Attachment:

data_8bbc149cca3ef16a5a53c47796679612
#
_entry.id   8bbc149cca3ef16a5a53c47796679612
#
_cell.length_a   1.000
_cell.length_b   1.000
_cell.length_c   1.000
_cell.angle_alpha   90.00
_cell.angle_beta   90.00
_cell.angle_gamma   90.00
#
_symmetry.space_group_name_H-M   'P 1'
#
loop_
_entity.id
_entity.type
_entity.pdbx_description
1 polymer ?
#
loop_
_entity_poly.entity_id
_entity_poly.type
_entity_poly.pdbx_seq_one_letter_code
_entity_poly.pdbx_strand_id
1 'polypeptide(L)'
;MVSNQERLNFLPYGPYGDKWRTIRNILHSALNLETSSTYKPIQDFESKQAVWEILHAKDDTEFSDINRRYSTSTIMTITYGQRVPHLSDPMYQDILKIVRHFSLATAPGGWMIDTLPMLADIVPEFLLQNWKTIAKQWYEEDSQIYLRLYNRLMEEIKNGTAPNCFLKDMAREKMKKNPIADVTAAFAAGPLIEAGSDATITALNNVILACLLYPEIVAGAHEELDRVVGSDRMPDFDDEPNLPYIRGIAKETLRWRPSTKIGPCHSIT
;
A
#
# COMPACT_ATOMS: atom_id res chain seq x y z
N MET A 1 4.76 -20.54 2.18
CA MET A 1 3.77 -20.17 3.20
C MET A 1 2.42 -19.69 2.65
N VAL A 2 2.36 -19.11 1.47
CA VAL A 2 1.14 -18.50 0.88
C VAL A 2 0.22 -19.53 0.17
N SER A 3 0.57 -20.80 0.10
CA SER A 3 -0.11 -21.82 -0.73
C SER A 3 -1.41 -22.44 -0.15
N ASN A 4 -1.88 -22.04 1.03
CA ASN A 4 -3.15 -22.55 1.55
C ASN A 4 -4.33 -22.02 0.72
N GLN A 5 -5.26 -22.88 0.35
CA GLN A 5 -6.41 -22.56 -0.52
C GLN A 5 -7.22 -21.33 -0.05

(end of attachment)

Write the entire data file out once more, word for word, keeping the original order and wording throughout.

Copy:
data_8bbc149cca3ef16a5a53c47796679612
#
_entry.id   8bbc149cca3ef16a5a53c47796679612
#
_cell.length_a   1.000
_cell.length_b   1.000
_cell.length_c   1.000
_cell.angle_alpha   90.00
_cell.angle_beta   90.00
_cell.angle_gamma   90.00
#
_symmetry.space_group_name_H-M   'P 1'
#
loop_
_entity.id
_entity.type
_entity.pdbx_description
1 polymer ?
#
loop_
_entity_poly.entity_id
_entity_poly.type
_entity_poly.pdbx_seq_one_letter_code
_entity_poly.pdbx_strand_id
1 'polypeptide(L)'
;MVSNQERLNFLPYGPYGDKWRTIRNILHSALNLETSSTYKPIQDFESKQAVWEILHAKDDTEFSDINRRYSTSTIMTITYGQRVPHLSDPMYQDILKIVRHFSLATAPGGWMIDTLPMLADIVPEFLLQNWKTIAKQWYEEDSQIYLRLYNRLMEEIKNGTAPNCFLKDMAREKMKKNPIADVTAAFAAGPLIEAGSDATITALNNVILACLLYPEIVAGAHEELDRVVGSDRMPDFDDEPNLPYIRGIAKETLRWRPSTKIGPCHSIT
;
A
#
# COMPACT_ATOMS: atom_id res chain seq x y z
N MET A 1 4.76 -20.54 2.18
CA MET A 1 3.77 -20.17 3.20
C MET A 1 2.42 -19.69 2.65
N VAL A 2 2.36 -19.11 1.47
CA VAL A 2 1.14 -18.50 0.88
C VAL A 2 0.22 -19.53 0.17
N SER A 3 0.57 -20.80 0.10
CA SER A 3 -0.11 -21.82 -0.73
C SER A 3 -1.41 -22.44 -0.15
N ASN A 4 -1.88 -22.04 1.03
CA ASN A 4 -3.15 -22.55 1.55
C ASN A 4 -4.33 -22.02 0.72
N GLN A 5 -5.26 -22.88 0.35
CA GLN A 5 -6.41 -22.56 -0.52
C GLN A 5 -7.22 -21.33 -0.05